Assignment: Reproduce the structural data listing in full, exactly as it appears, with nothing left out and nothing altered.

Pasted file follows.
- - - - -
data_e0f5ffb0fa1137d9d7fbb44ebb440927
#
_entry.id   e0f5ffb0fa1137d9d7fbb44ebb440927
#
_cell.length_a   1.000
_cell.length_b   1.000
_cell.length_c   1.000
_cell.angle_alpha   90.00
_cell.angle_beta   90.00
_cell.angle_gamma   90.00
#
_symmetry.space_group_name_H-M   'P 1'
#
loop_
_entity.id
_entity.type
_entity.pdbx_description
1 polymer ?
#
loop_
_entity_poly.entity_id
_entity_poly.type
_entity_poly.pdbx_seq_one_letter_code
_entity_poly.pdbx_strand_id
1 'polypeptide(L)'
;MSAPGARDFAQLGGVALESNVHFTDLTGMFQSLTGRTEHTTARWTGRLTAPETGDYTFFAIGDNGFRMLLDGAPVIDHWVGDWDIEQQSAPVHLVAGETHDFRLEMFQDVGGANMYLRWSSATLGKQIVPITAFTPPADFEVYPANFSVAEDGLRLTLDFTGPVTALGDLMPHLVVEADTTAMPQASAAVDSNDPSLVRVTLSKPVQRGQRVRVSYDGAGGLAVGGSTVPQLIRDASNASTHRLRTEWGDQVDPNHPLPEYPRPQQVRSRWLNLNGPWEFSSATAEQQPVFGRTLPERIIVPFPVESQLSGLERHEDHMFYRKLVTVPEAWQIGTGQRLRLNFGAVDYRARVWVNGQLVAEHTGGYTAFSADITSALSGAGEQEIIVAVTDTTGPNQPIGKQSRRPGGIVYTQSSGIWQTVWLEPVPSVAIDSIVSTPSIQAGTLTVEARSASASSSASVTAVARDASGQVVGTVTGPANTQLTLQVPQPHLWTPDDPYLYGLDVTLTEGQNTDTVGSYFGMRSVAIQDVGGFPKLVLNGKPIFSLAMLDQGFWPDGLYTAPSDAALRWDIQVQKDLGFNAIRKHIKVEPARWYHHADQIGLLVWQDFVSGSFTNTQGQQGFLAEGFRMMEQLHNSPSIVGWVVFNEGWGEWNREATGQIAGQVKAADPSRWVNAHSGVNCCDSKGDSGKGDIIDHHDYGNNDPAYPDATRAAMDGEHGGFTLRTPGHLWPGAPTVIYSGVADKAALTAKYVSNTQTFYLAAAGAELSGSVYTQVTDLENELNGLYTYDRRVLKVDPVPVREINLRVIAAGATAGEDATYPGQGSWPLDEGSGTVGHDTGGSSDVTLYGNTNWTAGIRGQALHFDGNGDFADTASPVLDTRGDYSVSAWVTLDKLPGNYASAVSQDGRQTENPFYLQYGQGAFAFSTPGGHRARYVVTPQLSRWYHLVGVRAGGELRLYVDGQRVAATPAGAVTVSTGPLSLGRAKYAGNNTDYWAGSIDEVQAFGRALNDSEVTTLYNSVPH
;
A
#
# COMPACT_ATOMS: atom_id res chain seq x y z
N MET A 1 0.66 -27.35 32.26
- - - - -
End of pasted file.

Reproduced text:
data_e0f5ffb0fa1137d9d7fbb44ebb440927
#
_entry.id   e0f5ffb0fa1137d9d7fbb44ebb440927
#
_cell.length_a   1.000
_cell.length_b   1.000
_cell.length_c   1.000
_cell.angle_alpha   90.00
_cell.angle_beta   90.00
_cell.angle_gamma   90.00
#
_symmetry.space_group_name_H-M   'P 1'
#
loop_
_entity.id
_entity.type
_entity.pdbx_description
1 polymer ?
#
loop_
_entity_poly.entity_id
_entity_poly.type
_entity_poly.pdbx_seq_one_letter_code
_entity_poly.pdbx_strand_id
1 'polypeptide(L)'
;MSAPGARDFAQLGGVALESNVHFTDLTGMFQSLTGRTEHTTARWTGRLTAPETGDYTFFAIGDNGFRMLLDGAPVIDHWVGDWDIEQQSAPVHLVAGETHDFRLEMFQDVGGANMYLRWSSATLGKQIVPITAFTPPADFEVYPANFSVAEDGLRLTLDFTGPVTALGDLMPHLVVEADTTAMPQASAAVDSNDPSLVRVTLSKPVQRGQRVRVSYDGAGGLAVGGSTVPQLIRDASNASTHRLRTEWGDQVDPNHPLPEYPRPQQVRSRWLNLNGPWEFSSATAEQQPVFGRTLPERIIVPFPVESQLSGLERHEDHMFYRKLVTVPEAWQIGTGQRLRLNFGAVDYRARVWVNGQLVAEHTGGYTAFSADITSALSGAGEQEIIVAVTDTTGPNQPIGKQSRRPGGIVYTQSSGIWQTVWLEPVPSVAIDSIVSTPSIQAGTLTVEARSASASSSASVTAVARDASGQVVGTVTGPANTQLTLQVPQPHLWTPDDPYLYGLDVTLTEGQNTDTVGSYFGMRSVAIQDVGGFPKLVLNGKPIFSLAMLDQGFWPDGLYTAPSDAALRWDIQVQKDLGFNAIRKHIKVEPARWYHHADQIGLLVWQDFVSGSFTNTQGQQGFLAEGFRMMEQLHNSPSIVGWVVFNEGWGEWNREATGQIAGQVKAADPSRWVNAHSGVNCCDSKGDSGKGDIIDHHDYGNNDPAYPDATRAAMDGEHGGFTLRTPGHLWPGAPTVIYSGVADKAALTAKYVSNTQTFYLAAAGAELSGSVYTQVTDLENELNGLYTYDRRVLKVDPVPVREINLRVIAAGATAGEDATYPGQGSWPLDEGSGTVGHDTGGSSDVTLYGNTNWTAGIRGQALHFDGNGDFADTASPVLDTRGDYSVSAWVTLDKLPGNYASAVSQDGRQTENPFYLQYGQGAFAFSTPGGHRARYVVTPQLSRWYHLVGVRAGGELRLYVDGQRVAATPAGAVTVSTGPLSLGRAKYAGNNTDYWAGSIDEVQAFGRALNDSEVTTLYNSVPH
;
A
#
# COMPACT_ATOMS: atom_id res chain seq x y z
N MET A 1 0.66 -27.35 32.26